Well, the difference between 260 degrees and 273 widens with distance. And, being a novice backpacker I could be wrong, but I would think that difference could potentially be really serious!
    As neshrry61 says, "Also, it is good to remember that keeping yourself found (following your progress on your map) is much better than trying to find yourself after your are unsure of your location." Practice comparing your map with your surroundings constantly until it becomes second nature. They will become one in your mind. Consider the compass a backup you'll rarely use. And don't forget to have fun out there.
    "It's fun to have fun, but you have to know how." ---Dr. Seuss

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    Quote Originally Posted by nsherry61 View Post
    I don't know that we necessarily disagree.


    Finally, I hate to bury this idea at the end of this post, but what the heck:
    Some of the most fun I've had and the most useful compass, map, navigational training I've ever had, was my first 100 geocaches that I found using just a map and compass, not a GPS. I highly recommend geocaching with only a map and compass!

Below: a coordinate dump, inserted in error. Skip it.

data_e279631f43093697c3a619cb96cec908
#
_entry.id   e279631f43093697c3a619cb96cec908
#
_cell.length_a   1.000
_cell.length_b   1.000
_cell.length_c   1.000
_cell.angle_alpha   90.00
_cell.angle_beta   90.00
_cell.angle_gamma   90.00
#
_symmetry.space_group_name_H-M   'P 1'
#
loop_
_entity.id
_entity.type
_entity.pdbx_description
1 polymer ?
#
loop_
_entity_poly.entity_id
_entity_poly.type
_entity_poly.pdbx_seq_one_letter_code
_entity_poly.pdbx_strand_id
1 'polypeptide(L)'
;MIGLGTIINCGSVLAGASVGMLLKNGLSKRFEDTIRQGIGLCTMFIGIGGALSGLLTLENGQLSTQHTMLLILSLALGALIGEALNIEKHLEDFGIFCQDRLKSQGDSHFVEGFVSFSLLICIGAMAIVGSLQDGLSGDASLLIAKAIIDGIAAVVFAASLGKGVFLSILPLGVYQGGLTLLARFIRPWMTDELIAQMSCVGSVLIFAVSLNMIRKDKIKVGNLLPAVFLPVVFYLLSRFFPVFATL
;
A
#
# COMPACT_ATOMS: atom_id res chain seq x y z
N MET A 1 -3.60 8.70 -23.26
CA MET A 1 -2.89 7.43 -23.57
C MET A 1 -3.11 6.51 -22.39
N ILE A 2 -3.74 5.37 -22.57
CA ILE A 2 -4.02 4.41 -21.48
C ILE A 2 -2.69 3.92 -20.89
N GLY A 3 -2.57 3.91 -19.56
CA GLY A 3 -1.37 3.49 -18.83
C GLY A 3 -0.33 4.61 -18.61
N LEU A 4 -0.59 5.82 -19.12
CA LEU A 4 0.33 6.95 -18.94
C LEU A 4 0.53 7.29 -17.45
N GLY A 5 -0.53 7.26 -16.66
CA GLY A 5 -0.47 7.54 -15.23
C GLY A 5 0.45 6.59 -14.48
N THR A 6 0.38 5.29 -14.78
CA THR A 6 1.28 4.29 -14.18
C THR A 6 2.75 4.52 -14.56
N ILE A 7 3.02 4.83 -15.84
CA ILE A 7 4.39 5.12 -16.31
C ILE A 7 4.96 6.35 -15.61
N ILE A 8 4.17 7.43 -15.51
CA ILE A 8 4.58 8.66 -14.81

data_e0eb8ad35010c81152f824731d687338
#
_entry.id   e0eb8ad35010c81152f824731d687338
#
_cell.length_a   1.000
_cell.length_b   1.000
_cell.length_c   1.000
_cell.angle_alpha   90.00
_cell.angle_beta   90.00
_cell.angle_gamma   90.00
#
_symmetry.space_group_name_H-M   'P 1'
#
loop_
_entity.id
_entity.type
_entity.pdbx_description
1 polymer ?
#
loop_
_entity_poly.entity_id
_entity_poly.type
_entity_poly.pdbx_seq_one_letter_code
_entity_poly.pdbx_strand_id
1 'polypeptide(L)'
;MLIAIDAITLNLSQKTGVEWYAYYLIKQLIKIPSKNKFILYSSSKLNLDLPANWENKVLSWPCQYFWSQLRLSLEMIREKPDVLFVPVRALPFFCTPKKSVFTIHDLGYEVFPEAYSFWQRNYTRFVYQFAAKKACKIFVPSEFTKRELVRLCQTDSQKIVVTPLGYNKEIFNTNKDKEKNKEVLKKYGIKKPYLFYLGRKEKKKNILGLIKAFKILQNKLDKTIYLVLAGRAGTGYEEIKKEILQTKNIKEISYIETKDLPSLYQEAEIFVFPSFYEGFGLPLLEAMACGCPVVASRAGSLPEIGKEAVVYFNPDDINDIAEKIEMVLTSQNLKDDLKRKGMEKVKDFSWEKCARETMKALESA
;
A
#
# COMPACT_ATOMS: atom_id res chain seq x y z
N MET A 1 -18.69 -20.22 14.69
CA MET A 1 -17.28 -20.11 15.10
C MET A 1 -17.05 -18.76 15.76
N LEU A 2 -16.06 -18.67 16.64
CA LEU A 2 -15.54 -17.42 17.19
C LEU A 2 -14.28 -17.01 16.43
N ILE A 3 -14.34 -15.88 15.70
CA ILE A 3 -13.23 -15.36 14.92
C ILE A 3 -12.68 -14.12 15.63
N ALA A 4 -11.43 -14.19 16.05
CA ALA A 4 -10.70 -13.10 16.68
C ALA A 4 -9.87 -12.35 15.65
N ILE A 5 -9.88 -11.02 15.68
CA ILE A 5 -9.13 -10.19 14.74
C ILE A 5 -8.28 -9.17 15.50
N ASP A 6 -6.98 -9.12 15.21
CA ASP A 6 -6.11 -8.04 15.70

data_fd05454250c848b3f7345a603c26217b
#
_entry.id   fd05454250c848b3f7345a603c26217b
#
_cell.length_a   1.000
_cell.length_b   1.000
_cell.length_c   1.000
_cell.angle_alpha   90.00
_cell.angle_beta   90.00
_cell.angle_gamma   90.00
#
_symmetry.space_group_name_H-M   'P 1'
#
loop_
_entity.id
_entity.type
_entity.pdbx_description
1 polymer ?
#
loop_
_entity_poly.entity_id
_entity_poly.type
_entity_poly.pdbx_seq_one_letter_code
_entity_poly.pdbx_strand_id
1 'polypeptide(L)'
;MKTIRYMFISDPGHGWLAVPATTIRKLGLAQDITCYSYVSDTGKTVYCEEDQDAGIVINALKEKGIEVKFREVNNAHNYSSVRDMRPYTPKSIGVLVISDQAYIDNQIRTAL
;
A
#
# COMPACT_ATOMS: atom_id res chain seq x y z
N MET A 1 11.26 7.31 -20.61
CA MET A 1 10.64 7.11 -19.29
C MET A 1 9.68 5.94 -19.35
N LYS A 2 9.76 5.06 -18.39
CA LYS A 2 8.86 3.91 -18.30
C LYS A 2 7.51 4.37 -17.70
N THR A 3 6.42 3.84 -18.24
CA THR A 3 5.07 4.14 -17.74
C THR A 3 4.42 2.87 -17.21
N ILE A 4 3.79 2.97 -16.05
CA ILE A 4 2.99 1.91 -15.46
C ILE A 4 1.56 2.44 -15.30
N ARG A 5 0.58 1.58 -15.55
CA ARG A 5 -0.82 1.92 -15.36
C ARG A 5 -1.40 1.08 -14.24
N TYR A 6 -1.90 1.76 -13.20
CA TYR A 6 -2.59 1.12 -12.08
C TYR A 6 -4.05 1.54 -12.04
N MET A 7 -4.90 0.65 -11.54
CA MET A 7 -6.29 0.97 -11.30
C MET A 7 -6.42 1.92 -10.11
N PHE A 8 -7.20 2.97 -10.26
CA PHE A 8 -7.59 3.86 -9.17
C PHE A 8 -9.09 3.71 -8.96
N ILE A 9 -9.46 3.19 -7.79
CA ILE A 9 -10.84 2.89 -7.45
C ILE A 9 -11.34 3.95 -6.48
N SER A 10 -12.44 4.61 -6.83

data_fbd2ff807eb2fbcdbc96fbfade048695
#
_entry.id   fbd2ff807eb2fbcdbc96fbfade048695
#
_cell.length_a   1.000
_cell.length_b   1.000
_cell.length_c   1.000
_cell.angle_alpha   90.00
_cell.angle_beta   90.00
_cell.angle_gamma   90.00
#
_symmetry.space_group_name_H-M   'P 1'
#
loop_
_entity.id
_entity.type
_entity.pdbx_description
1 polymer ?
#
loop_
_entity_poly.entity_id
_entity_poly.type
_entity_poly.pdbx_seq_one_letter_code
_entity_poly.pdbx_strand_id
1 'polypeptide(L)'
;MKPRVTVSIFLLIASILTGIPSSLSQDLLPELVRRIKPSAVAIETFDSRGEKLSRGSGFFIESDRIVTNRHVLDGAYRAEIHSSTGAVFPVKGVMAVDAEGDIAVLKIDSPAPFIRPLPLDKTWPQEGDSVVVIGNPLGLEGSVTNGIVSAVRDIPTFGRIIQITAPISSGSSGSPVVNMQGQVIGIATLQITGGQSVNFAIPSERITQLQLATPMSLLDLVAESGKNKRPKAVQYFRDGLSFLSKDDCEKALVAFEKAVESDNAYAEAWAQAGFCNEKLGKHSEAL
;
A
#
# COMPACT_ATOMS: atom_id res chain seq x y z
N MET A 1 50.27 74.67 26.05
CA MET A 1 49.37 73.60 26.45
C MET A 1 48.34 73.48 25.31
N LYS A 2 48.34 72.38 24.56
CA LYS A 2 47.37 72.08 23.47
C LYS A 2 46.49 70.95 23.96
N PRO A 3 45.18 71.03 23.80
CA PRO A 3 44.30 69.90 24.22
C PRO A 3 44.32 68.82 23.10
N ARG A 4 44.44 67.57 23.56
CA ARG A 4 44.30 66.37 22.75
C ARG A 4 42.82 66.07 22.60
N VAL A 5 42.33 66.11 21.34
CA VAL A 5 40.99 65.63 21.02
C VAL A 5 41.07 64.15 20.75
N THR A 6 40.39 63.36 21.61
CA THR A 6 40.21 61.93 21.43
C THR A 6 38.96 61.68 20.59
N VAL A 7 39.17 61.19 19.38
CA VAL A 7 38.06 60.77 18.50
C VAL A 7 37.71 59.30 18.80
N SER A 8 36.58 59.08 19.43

I know. You were saying that a compass is good when you're off trail. I think you might have been talking about being "purposely" off trail. But I found myself in very similar circumstances that Dogwood was describing -- fields of granite out in the Desolation Wilderness where I was off-trail, because I couldn't figure out where the trail was. I usually found it -- sometimes sooner rather than later. But just thinking that if I have a properly oriented map and compass, and the skills to use them in this situation, I might be able to cross that granite and pick up the trail on the other side easier. We'll see -- heading back up next week.

    As for that stuff about how much fun you had "geocaching" -- OH, GREAT! Another word for me to look up!

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    Quote Originally Posted by Dogwood View Post
    BTW, the MD is slightly different depending where you are in the Sierras. If I'm recalling correctly I've used from about 12 1/2* to 15*
    I googled it and came up with 13degrees, 33 minutes for Lake Tahoe. Don't remember the date, but fairly recent. I've got it set between 13 and 14, and hopefully over the distance I'm going, the difference will be negligible enough... HOPEFULLY!!!